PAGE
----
Twenty-five years ago, before the “golden age of television” was ever christened, Krzysztof Kieslowski blessed Polish TV sets with his majestic work The Decalogue, a series of 10 short films loosely based on the Ten Commandments. It was a distinctive cinematic feat, garnering massive acclaim for its scope and artistry in 1989 (though not necessarily from the Polish public), which subsequently received a theatrical run in Europe with screenings on the festival circuit. Despite its critical success, this marriage of cinema and television faced distribution problems and never found the exposure among the masses it deserved. Over the last 15 years, though, it has slowly bled into cinemas and homes across the world thanks to a 2001 DVD release from Facets and limited theatrical runs.
Each chapter in the series is based on one of the Old Testament’s Ten Commandments. Most, if not all of them, should ring familiar to the general viewer, ranging from “You shall have no other gods before me” to “You shall not take the name of the Lord your God in vain,” from “Honor your mother and your father” to “You shall not murder.” But instead of copying and pasting the commandments into religious tales of morality, Kieslowski and frequent writing partner Krzysztof Piesiewicz take the laws out of their Biblical context and embed them in the messiness of real lives. Characters are given the room and space to actually live, be it through failure, pain, suffering, or loss. By doing this, the work as a whole makes human experience seem as sacred as religious life.
Originally a documentary filmmaker, Kieslowski’s roots are evident as his camera plays in a heightened realism set in an apartment block of cold, frigid Warsaw. It peeks around corners and through closets, with the work’s themes hammered home in shots of characters examining their own images in mirrors or the camera studying them through their windows framing their interior lives. The Decalogue is thus itself a window, and as the viewer peeks through the facades, lives are laid bare to show both who these people are and who they long to be.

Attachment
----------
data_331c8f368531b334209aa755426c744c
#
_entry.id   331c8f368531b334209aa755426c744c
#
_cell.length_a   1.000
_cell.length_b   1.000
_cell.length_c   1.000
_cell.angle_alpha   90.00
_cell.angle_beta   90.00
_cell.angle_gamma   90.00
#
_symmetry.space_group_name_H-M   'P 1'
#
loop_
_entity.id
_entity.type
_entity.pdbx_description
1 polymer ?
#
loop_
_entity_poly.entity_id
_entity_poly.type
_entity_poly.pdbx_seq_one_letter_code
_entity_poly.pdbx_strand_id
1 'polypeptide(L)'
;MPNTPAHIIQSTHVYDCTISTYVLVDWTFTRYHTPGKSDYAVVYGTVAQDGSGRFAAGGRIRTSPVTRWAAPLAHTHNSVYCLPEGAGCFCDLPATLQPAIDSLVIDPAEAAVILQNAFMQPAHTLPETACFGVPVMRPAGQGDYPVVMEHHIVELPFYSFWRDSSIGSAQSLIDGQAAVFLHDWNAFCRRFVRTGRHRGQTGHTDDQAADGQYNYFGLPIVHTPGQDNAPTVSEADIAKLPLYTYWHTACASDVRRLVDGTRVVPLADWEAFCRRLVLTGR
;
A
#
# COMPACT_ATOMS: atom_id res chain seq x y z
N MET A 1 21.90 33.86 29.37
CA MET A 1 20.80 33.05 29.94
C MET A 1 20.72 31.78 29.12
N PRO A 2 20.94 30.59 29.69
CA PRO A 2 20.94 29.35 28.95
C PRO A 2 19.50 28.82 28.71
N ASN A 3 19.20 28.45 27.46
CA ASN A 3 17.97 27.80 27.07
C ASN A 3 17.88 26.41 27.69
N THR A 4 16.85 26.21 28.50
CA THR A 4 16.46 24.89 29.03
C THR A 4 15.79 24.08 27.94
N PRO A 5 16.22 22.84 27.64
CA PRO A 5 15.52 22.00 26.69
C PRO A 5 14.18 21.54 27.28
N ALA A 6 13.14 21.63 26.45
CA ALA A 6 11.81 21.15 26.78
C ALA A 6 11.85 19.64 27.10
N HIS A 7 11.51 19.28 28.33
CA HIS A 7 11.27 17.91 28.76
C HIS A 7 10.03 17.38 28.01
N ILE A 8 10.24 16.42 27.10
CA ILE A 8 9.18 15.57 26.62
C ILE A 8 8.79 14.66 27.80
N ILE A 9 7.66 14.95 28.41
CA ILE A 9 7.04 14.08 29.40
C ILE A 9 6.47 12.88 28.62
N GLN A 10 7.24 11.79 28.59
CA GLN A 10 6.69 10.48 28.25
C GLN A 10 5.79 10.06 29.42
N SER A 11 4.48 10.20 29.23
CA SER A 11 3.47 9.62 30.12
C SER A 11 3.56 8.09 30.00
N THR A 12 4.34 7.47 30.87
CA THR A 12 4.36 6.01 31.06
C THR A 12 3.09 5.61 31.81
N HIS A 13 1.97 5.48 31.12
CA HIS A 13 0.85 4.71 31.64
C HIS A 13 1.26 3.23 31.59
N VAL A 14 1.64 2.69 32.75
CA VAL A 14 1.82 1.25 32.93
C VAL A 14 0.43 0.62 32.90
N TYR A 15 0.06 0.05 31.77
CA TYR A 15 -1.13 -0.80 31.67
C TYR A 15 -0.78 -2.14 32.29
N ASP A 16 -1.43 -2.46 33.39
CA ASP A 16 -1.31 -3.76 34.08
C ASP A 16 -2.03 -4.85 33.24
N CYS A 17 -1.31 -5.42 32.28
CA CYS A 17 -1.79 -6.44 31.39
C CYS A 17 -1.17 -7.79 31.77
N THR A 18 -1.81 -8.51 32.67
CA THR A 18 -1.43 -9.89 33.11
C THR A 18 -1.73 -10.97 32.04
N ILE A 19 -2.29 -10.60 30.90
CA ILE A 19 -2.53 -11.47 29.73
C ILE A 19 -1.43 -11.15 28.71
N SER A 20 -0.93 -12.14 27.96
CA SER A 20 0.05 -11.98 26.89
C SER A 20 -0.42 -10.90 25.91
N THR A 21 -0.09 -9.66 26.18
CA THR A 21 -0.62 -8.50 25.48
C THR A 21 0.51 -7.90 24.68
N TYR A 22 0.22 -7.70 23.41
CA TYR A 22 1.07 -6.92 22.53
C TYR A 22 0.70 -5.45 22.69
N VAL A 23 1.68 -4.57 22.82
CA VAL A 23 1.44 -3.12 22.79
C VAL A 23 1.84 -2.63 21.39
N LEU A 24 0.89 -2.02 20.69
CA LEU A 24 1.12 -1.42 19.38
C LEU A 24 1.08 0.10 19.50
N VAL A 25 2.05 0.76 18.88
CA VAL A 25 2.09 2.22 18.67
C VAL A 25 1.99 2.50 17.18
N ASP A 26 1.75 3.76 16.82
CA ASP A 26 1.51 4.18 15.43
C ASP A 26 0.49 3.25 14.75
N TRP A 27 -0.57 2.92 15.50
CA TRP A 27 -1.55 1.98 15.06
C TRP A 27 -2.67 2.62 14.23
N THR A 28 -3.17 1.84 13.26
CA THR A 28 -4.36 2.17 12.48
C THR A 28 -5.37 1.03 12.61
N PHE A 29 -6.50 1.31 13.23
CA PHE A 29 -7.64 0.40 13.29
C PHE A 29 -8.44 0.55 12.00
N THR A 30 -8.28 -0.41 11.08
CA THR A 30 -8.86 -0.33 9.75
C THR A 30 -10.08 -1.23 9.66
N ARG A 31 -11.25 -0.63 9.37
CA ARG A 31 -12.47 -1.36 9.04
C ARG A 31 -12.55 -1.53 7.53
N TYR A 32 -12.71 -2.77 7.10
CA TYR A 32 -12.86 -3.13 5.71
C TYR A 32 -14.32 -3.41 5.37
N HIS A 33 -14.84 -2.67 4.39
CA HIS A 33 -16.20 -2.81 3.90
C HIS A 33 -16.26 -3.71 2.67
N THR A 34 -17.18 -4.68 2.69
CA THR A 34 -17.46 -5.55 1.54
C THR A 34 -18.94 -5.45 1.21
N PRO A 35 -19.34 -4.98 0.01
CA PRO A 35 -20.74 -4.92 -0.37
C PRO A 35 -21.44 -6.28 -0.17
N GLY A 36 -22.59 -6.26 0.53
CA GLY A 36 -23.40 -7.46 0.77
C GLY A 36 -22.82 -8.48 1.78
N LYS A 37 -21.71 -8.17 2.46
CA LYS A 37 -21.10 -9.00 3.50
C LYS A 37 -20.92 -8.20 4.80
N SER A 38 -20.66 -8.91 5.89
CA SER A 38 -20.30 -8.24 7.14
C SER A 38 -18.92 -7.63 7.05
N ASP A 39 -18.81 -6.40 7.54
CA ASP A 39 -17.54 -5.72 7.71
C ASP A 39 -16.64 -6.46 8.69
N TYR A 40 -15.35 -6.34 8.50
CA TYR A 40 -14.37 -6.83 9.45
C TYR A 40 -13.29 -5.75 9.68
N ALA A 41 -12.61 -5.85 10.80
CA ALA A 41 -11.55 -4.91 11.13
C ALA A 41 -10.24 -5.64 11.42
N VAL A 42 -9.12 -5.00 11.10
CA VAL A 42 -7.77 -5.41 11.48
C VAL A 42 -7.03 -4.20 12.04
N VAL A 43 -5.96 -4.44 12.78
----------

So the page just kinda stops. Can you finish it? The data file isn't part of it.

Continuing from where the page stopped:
One of the most harrowing and ethically muddled films comes in Decalogue V (“Thou shall not kill”). The film depicts the murder of a man by a Warsaw youth lost in the streets, clearly a punk kid shaped by a life full of neglect. His act of killing is heinous, but Kieslowski doesn’t leave the viewer simply to judge the boy. Instead, he forces his camera into the ruthless after-effects of the murder: the boy’s journey to execution viewed through the eyes of the lawyer who defends him. The film brings into question the pitiless ideal of retributive “eye for an eye” justice. The boy dies, and the lawyer is left contemplating the very system he works in. What does humanity learn from judgment as seemingly cruel and unforgiving as the initial act of murder itself?
Each short brings similar ethical questions to mind, though not all are as harrowing in tone. Kieslowski communicates these tonal shifts by his choice to use a different cinematographer for each film and in the way he delicately crafts the unique issues each character faces. For instance, Decalogue IV (“Honor thy mother and father”) takes the form of a Brian De Palma-like Freudian thriller as a father and daughter fall into the odd space of sexual attraction and desire after the death of the family’s matriarch. And after nine episodes of dense material, Decalogue X (“Thou shall not covet”) ends the series with a blackly comic tale about two men, who after the death of their father, come across his very valuable stamp collection which they attempt to complete, one of them literally giving away a kidney in exchange for a stamp.
In navigating these ethical spaces, The Decalogue serves as art truly imitating life. If anything, it’s fitting that most people have experienced the series in the privacy of their own homes; viewers invade the lives and struggles of these characters and by doing so, have these struggles become their very own.
The story goes that the idea for the series came to Kieslowski’s writing partner Piesiewicz one day while looking at a 15th-century painting which set the commandments in the context of the piece’s own time period and suggested that a modern equivalent must be made. It seems that The Decalogue has fulfilled its creators’ intentions, for it is a work of daring, transcendental cinema, revealing the weightiness of life. In his beautiful review of the series, Roger Ebert said, “At the end you see that the Commandments work not like science but like art; they are instructions for how to paint a worthy portrait with our lives.”
With its spurts of distribution, The Decalogue has had the unique privilege to be critically reassessed every few years as more and more people are awakened to the work’s brilliance. Its relative obscurity seems a shame given its craftsmanship, but in the grand scheme of things, each generation’s eventual embrace of The Decalogue will continue to reveal its timeless and steadfast nature as it carefully examines what it means to be a thinking, feeling human being living in this world.